Looking for a unique but meaningful way to help out your Raleigh neighbors in need? Get on the train. The Diaper Train.
“We welcome the involvement of as many churches and civic groups as possible,” says Allene Adams, the Train's coordinator.
And just what is the Diaper Train? It’s a new local ministry with the goal of getting diapers to folks who have trouble affording them. "Diapers are very expensive," Adams told me. "They can cost up to about a hundred dollars a month per child and they're not covered by any public assistance program."
So, along comes the Diaper Train. Organized by volunteers at Saint Saviour's Center, the Train coordinates collection and distribution of disposable diapers for those in need. Faith groups, civic groups, and businesses have all pitched in to collect the diapers.
“We’ve got seven churches of all different denominations,” says Adams, “and we're currently approaching more churches to have them involved. We also have Temple Beth Or synagogue involved, as well. We’re really trying to get as many people involved as we can.”
Since its inception last December, the Diaper Train has distributed 36,000 diapers in the Raleigh area – 3,000 after April’s tornados alone -- giving them out through organizations such as Habitat for Humanity, the Food Bank, and SAFEchild.
“We got the diapers yesterday,” emailed one enthusiastic SAFEchild volunteer to the ministry. “The moms were so excited; one of them said that she only had two dollars last night and only seven diapers left, so your donation to her will help her tremendously.”
Adams says these diapers are really making a difference. “In doing research we found you cannot use cloth diapers at laundromats, so the need for disposable diapers for day care centers is really important for babies’ health and hygiene. We found research that showed babies are more likely to be abused when they cry from not being changed frequently enough. So it’s just for their entire well-being.”
If you’d like to get on the Diaper Train, your business or group can host a diaper drive, or you can just make an individual donation to the Saint Saviour’s Center. You can get more details at this link.
Dozens of young Catholics from our area are on the trip of a lifetime right now. They left this past Friday, along with Bishop Michael Burbidge, for a religious pilgrimage to France and Spain. This group from the Raleigh Diocese, ages 16 to 34, will join up with hundreds of thousands of worshipers for World Youth Day 2011 in Madrid. In addition to attending the Youth Day liturgical ceremonies presided over by Pope Benedict XVI, the 65 local young Catholics and their chaperones will visit the Shrine of Our Lady of Lourdes in France. You can follow their pilgrimage at this special website.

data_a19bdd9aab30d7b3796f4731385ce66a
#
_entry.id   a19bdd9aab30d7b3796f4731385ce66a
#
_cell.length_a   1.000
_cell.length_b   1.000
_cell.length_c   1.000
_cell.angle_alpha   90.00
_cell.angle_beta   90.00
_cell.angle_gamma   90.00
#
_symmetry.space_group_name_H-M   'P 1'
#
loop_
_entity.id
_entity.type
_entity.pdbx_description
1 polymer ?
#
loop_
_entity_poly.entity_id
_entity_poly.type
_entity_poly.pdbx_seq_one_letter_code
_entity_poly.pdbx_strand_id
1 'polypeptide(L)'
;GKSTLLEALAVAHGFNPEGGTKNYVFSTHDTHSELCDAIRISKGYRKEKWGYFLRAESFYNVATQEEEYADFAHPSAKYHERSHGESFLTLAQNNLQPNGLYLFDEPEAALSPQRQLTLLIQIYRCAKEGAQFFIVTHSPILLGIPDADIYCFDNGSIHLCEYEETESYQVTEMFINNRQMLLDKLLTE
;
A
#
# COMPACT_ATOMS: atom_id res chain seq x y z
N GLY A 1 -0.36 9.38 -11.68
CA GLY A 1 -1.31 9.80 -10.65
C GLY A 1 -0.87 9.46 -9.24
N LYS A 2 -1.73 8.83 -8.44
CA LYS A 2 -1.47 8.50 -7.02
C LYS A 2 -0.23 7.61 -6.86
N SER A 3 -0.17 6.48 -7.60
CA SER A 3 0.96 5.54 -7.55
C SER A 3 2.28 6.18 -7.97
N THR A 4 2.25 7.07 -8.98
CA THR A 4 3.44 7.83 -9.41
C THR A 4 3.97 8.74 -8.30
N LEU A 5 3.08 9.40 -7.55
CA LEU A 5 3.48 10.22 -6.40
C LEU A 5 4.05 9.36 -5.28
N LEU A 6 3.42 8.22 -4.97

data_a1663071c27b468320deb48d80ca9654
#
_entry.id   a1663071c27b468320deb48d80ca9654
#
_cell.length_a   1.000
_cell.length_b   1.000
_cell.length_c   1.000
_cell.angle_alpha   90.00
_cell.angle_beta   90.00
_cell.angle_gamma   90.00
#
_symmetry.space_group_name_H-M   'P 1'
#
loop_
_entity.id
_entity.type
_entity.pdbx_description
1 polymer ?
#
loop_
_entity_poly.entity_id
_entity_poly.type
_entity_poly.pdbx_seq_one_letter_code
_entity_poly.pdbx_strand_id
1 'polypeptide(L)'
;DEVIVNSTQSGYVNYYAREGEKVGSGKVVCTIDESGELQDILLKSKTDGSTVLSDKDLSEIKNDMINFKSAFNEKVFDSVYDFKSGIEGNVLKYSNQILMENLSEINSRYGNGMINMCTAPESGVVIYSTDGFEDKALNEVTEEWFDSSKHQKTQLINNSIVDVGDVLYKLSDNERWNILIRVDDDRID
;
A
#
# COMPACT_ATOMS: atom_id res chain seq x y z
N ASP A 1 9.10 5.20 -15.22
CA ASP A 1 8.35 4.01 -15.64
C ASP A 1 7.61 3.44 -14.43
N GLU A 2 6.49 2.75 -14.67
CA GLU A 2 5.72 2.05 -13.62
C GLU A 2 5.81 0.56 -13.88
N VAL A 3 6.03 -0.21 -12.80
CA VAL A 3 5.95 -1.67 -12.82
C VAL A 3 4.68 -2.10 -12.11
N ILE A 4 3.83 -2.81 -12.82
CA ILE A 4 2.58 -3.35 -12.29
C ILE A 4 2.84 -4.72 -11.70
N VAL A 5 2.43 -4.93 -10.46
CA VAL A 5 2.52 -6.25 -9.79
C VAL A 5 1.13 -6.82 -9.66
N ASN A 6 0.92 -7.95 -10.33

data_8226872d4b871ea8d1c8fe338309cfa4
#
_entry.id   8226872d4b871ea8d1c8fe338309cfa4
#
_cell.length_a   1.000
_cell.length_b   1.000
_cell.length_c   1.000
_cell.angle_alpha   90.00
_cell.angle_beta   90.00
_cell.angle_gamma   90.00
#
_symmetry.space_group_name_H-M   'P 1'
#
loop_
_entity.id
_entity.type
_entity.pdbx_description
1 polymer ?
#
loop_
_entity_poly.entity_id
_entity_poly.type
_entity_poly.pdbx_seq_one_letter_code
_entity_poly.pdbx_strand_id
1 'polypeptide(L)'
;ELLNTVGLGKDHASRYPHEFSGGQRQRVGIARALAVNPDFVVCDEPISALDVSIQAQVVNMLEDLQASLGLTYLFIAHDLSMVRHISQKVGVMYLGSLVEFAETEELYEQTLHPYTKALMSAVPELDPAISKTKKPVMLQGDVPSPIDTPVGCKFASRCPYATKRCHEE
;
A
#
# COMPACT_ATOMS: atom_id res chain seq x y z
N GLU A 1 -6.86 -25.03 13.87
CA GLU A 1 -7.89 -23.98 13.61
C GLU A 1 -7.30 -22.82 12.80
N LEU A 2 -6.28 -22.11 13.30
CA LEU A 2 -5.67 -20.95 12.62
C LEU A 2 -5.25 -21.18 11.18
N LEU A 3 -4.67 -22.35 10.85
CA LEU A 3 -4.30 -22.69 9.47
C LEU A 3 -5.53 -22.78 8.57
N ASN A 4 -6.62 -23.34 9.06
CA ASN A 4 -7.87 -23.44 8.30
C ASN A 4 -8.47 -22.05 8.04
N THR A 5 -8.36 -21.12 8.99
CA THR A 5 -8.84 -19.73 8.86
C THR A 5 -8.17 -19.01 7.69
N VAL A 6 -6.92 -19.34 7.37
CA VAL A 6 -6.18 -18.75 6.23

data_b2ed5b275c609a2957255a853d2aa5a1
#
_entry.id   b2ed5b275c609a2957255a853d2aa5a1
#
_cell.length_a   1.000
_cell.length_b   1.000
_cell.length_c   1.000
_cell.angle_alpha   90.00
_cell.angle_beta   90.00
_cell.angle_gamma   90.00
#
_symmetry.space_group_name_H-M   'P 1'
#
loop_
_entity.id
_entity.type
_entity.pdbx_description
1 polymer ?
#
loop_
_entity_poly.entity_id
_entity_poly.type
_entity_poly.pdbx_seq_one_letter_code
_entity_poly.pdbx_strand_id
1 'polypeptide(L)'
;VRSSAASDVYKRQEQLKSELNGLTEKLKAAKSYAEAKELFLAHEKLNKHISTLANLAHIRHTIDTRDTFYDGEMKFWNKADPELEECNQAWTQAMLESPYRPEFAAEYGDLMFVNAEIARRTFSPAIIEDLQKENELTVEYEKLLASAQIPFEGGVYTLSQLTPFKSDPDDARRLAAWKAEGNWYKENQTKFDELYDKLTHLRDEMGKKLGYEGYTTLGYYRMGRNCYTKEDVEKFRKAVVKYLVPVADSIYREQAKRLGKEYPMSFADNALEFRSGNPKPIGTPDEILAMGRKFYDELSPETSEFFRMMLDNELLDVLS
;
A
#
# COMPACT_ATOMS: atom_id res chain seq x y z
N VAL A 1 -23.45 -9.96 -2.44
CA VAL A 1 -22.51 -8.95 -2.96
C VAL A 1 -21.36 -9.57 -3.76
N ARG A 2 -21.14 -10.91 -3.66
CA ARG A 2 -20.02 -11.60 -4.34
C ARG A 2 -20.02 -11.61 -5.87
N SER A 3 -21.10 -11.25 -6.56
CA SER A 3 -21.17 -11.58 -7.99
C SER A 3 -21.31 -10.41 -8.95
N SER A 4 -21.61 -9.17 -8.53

They’re calling it “a match made in heaven.” Raleigh-based ministry Wheels4Hope is announcing a major new partner agency: Catholic Charities. Wheels4Hope is a faith-based car donation program that gets used vehicles into the hands of worthy families and individuals in need.
Popular Christian speaker Joyce Meyer brings her conference tour to Raleigh this week, speaking at the RBC Center Thursday through Saturday. The event is free, with seating on a first-come, first served basis.
Duke University continues its efforts to diversify its religious staff. The University announced it has hired its first Hindu chaplain. You can read about Usha Rajagopalan here.
Another consequence of tight budget times: North Carolina and other states are struggling to find prison chaplains.
The Forsyth County, NC, Board of Commissioners is taking its fight to have sectarian prayers at board meetings all the way to the US Supreme Court. The Commissioners Board has voted to appeal a lower court ruling that banned prayers to specific deities.
Soldiers who are non-believers will have something to sing about next spring at Ft. Bragg. The Army has approved the Rock Beyond Belief concert, sponsored by atheists, agnostics, and non-theists. The March concert comes in response to a religious festival at Ft. Bragg last fall organized by the Billy Graham Evangelistic Association.